She also advocates attending industry conferences and training courses to expedite growth. The MDRT Annual Meeting is one such conference that is non-negotiable for her. Furthermore, she sets aside a significant budget every year to attend courses on both soft skills and hard skills. Courses she has taken to grow her competencies include estate planning, Central Provident Fund (CPF) retirement planning, investment planning, while also getting certified as a Chartered Financial Consultant (ChFC). To improve her empathic skills, she has taken up classes on decoding and understanding personalities, communication skills and leadership as well. “We are our most valuable asset, and we ought to invest generously in our growth,” Huang stresses. 

  1. Be proactive

As a firm believer of a 'doing' mindset, Huang believes knowledge and skills only bear fruit through action. She encourages advisors to create opportunities by consistently reaching out and showcasing the value they bring. “It is in the ‘doing’ that we gain the best learnings and growth. We will never be fully ready or know everything there is to know, so with whatever knowledge, ideas and skills I’ve learnt, I would push myself to act on it, to do it scared, do it flawed and do it even when I do not feel like it,” she notes.  

Recounting a pivotal experience, she shares, “Four months into the business, I had the rare chance of crossing paths with a multi-millionaire running a thriving financial company. Despite my inexperience and limited financial knowledge, I knew I had to secure a meeting with him. Gathering all the courage I could muster, I asked for a business appointment, and to my surprise, he granted it." What ensued were late nights spent reading up on relevant information and meticulous preparation for the appointment. After multiple challenging meetings and underwriting battles, she successfully closed the ‘highest sum assured on a single life’ within her agency at that point in time. 


Becoming the best version of herself 

On her journey of self-improvement, Huang shares, "I don't focus much on other financial advisors; we all carry distinct strengths. Perhaps this focus on self-growth is what will set you apart from others." 

Over more than a decade in this business, Huang emphasizes the importance of choices in responding to challenges. “Each time I think I’ve reached a new level, the next challenge I face gets tougher. I believe how you respond to one challenge will set the foundation of how you respond to future challenges,” she reflects.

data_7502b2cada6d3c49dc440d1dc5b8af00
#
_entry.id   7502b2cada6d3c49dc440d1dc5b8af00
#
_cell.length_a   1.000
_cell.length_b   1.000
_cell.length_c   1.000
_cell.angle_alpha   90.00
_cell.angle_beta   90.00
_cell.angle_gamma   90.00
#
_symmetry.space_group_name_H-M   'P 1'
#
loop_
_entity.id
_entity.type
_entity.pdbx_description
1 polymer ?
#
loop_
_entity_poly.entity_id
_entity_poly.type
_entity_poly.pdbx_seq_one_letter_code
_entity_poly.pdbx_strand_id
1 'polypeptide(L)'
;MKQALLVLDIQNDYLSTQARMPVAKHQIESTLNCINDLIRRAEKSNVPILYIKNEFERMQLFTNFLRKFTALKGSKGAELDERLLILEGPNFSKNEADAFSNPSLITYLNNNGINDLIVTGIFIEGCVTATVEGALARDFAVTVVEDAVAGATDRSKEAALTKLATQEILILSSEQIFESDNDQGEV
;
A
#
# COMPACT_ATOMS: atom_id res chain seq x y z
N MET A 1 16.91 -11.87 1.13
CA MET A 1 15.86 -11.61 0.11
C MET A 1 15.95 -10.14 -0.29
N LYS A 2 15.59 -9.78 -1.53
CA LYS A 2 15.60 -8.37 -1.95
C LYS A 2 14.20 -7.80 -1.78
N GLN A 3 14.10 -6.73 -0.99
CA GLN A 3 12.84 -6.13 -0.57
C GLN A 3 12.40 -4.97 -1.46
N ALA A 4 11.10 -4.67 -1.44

Recounting an example, she shared how her initial foray into the industry was far from smooth sailing. “I was completely lacking in exposure, connection and knowledge to the financial world. Finance with its technical knowledge and never-ending numbers were foreign, complicated and uninteresting to me. I struggled in my early training days; I was relatively slow in picking things up, which caused much frustration to my leader, and I was afraid I was going to fall behind or fail. I knew at that point that I had two choices, either accept that I am slower, be comfortable with average performance and give myself time to slowly build up, or put in more work, hours and effort to keep up, commit to growing myself and strive to exceed expectations. I am thriving today because I chose not to take the easy way out,” she shares. Today, Huang is one of the youngest female senior directors in her agency. 

Ultimately, she believes it all boils down to the choices you make. No one is to say if you made the right or wrong choices or to choose for yourself. “We need to take ownership of our choices, accept what comes after and if we do not like it, we take the lessons and make better choices. This allows us to maximize our experience and live with more intention and purpose,” she shares. 

On that note, she leaves with this quote, "What you are not changing, you are choosing." Choosing to accept things in your life means actively keeping them. To maximize experiences, live with intention and make better choices. 



Contact: MDRTeditorial@teamlewis.com